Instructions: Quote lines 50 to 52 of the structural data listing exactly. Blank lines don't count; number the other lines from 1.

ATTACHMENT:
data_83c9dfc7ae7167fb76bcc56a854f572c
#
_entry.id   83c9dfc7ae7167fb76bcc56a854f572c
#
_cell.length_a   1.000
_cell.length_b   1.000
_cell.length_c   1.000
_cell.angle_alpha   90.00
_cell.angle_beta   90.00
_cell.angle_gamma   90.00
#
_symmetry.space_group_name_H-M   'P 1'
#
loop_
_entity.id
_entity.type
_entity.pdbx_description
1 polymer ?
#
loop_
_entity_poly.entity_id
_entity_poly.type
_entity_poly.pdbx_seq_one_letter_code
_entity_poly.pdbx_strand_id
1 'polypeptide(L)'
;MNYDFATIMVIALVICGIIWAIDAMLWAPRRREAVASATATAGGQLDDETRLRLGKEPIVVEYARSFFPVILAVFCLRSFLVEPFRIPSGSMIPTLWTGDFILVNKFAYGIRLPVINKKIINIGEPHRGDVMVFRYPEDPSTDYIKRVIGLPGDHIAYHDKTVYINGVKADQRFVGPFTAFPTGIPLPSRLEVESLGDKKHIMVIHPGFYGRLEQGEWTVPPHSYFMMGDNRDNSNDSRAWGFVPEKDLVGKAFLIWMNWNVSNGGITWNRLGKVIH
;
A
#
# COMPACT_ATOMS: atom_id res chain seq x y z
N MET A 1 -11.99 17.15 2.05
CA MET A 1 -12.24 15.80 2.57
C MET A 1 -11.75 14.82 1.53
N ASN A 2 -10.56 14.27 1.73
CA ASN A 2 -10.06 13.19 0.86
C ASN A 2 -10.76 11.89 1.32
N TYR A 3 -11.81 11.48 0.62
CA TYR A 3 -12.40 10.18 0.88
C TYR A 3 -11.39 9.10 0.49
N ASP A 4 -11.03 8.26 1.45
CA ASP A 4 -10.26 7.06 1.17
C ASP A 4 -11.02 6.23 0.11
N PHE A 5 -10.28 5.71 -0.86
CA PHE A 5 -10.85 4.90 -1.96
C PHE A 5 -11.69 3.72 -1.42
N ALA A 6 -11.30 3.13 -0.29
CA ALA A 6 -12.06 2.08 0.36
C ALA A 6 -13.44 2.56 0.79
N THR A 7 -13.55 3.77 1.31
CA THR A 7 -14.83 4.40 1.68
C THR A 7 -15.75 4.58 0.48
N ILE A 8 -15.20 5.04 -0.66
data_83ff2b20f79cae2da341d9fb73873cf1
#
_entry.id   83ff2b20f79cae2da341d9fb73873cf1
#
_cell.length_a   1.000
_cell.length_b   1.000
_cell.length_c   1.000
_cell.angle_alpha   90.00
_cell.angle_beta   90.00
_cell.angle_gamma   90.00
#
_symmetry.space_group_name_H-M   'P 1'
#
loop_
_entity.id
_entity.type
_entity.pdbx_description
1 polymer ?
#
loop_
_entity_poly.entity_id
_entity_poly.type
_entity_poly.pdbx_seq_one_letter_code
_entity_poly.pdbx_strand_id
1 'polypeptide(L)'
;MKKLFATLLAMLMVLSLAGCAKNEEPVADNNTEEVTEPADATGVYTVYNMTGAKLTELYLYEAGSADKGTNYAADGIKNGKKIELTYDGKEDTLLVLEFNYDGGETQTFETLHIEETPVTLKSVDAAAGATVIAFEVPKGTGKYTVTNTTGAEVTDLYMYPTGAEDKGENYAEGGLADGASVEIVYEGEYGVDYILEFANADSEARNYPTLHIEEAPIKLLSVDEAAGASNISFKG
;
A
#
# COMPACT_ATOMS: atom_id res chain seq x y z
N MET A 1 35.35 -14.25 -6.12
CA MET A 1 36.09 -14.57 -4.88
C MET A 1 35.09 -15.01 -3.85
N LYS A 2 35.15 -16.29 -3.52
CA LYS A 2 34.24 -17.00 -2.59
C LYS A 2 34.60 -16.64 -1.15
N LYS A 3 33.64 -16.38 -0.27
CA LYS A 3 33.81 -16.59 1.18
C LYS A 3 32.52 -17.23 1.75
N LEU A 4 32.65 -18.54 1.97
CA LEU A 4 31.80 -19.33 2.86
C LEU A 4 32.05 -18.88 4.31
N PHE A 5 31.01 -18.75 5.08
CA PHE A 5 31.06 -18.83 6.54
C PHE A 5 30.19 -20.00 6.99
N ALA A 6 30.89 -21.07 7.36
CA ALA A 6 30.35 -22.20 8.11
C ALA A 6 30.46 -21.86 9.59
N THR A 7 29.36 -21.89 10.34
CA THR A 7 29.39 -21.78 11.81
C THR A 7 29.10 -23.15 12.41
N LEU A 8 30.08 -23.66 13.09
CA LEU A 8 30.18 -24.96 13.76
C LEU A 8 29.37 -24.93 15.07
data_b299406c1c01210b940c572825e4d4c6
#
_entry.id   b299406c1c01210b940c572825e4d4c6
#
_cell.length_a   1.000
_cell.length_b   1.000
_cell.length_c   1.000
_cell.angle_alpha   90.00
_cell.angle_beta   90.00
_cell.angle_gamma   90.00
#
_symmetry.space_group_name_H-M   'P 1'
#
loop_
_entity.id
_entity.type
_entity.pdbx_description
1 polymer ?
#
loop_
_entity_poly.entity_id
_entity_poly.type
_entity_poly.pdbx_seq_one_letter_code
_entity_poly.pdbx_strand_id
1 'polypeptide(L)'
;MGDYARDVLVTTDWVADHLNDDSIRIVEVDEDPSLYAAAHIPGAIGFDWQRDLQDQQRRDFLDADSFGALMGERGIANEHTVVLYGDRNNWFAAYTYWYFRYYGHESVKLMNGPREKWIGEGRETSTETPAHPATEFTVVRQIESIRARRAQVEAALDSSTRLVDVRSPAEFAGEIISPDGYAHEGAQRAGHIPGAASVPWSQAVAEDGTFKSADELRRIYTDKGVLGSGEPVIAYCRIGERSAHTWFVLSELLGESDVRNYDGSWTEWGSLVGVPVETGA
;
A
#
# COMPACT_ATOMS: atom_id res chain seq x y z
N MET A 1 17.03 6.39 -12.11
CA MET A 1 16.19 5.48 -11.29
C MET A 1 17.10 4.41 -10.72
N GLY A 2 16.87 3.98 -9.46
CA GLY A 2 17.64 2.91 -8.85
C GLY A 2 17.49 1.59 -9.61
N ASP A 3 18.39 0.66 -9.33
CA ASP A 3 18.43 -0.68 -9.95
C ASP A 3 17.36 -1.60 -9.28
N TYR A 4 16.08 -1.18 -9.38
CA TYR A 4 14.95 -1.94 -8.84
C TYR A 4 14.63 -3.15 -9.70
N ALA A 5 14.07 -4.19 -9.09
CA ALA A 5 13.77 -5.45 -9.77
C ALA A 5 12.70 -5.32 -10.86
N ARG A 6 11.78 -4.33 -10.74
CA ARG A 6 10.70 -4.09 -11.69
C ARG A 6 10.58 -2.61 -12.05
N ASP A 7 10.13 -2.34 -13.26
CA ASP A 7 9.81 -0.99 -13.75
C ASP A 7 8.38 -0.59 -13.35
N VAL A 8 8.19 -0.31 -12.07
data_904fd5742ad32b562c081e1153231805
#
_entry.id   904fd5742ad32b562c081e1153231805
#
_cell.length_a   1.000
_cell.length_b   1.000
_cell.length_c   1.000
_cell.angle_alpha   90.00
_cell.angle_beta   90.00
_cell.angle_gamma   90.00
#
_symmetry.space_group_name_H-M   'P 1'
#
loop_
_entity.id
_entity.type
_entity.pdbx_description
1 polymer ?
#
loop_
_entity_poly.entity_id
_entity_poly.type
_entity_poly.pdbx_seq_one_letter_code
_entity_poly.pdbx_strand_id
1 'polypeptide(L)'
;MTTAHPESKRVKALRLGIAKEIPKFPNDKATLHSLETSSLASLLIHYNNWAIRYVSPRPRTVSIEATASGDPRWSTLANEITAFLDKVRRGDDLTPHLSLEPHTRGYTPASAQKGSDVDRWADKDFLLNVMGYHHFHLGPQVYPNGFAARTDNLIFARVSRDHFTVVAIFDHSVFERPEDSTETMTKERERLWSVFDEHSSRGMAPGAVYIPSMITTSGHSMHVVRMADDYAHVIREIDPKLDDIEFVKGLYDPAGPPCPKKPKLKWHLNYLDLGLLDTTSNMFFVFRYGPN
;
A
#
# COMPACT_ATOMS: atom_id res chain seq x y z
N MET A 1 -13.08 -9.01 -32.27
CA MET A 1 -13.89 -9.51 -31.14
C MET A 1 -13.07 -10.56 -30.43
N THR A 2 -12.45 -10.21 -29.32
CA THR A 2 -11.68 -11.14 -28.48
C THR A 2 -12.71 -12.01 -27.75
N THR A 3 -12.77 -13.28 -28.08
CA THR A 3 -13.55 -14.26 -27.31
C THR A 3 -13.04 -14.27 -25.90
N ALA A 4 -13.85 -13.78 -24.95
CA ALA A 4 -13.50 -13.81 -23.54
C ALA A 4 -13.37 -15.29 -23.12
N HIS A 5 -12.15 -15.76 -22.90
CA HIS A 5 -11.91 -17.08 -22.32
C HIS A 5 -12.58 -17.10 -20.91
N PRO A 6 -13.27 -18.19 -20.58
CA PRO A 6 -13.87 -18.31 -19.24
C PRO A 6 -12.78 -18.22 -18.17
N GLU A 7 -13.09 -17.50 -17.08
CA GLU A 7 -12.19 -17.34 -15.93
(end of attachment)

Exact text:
CA THR A 7 -14.83 4.40 1.68
C THR A 7 -15.75 4.58 0.48
N ILE A 8 -15.20 5.04 -0.66